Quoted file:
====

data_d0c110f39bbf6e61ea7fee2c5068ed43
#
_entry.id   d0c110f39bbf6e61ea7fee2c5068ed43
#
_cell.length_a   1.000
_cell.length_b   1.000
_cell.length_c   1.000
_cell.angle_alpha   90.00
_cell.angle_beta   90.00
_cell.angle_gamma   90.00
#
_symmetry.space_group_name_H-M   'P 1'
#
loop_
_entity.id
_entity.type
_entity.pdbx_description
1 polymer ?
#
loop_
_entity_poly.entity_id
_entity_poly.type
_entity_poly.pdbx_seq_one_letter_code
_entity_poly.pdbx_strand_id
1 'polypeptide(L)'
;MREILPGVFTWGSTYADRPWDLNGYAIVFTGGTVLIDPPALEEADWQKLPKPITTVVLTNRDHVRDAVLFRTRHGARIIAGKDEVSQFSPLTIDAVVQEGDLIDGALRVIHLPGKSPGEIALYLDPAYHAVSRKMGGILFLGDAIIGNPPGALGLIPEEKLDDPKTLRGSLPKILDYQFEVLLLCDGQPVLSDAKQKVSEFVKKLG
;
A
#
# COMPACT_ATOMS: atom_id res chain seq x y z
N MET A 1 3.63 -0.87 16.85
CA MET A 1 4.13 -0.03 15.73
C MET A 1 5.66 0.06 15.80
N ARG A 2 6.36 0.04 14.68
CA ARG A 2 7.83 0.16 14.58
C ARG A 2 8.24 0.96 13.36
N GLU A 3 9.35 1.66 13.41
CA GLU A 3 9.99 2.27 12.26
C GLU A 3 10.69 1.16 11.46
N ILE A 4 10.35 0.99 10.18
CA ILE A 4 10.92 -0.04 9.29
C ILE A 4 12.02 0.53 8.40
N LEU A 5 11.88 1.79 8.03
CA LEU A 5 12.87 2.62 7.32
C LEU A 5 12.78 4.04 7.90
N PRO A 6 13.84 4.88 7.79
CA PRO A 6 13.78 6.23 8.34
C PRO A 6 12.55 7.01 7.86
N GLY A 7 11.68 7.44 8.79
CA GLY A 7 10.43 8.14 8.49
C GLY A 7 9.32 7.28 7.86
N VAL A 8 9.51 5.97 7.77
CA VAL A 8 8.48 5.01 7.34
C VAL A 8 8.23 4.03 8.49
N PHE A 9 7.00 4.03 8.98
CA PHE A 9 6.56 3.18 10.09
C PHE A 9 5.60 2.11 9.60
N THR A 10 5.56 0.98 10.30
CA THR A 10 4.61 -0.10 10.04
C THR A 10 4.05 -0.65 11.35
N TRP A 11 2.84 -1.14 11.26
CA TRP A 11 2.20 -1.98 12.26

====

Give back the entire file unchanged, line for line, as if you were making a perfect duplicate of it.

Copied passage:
data_d0c110f39bbf6e61ea7fee2c5068ed43
#
_entry.id   d0c110f39bbf6e61ea7fee2c5068ed43
#
_cell.length_a   1.000
_cell.length_b   1.000
_cell.length_c   1.000
_cell.angle_alpha   90.00
_cell.angle_beta   90.00
_cell.angle_gamma   90.00
#
_symmetry.space_group_name_H-M   'P 1'
#
loop_
_entity.id
_entity.type
_entity.pdbx_description
1 polymer ?
#
loop_
_entity_poly.entity_id
_entity_poly.type
_entity_poly.pdbx_seq_one_letter_code
_entity_poly.pdbx_strand_id
1 'polypeptide(L)'
;MREILPGVFTWGSTYADRPWDLNGYAIVFTGGTVLIDPPALEEADWQKLPKPITTVVLTNRDHVRDAVLFRTRHGARIIAGKDEVSQFSPLTIDAVVQEGDLIDGALRVIHLPGKSPGEIALYLDPAYHAVSRKMGGILFLGDAIIGNPPGALGLIPEEKLDDPKTLRGSLPKILDYQFEVLLLCDGQPVLSDAKQKVSEFVKKLG
;
A
#
# COMPACT_ATOMS: atom_id res chain seq x y z
N MET A 1 3.63 -0.87 16.85
CA MET A 1 4.13 -0.03 15.73
C MET A 1 5.66 0.06 15.80
N ARG A 2 6.36 0.04 14.68
CA ARG A 2 7.83 0.16 14.58
C ARG A 2 8.24 0.96 13.36
N GLU A 3 9.35 1.66 13.41
CA GLU A 3 9.99 2.27 12.26
C GLU A 3 10.69 1.16 11.46
N ILE A 4 10.35 0.99 10.18
CA ILE A 4 10.92 -0.04 9.29
C ILE A 4 12.02 0.53 8.40
N LEU A 5 11.88 1.79 8.03
CA LEU A 5 12.87 2.62 7.32
C LEU A 5 12.78 4.04 7.90
N PRO A 6 13.84 4.88 7.79
CA PRO A 6 13.78 6.23 8.34
C PRO A 6 12.55 7.01 7.86
N GLY A 7 11.68 7.44 8.79
CA GLY A 7 10.43 8.14 8.49
C GLY A 7 9.32 7.28 7.86
N VAL A 8 9.51 5.97 7.77
CA VAL A 8 8.48 5.01 7.34
C VAL A 8 8.23 4.03 8.49
N PHE A 9 7.00 4.03 8.98
CA PHE A 9 6.56 3.18 10.09
C PHE A 9 5.60 2.11 9.60
N THR A 10 5.56 0.98 10.30
CA THR A 10 4.61 -0.10 10.04
C THR A 10 4.05 -0.65 11.35
N TRP A 11 2.84 -1.14 11.26
CA TRP A 11 2.20 -1.98 12.26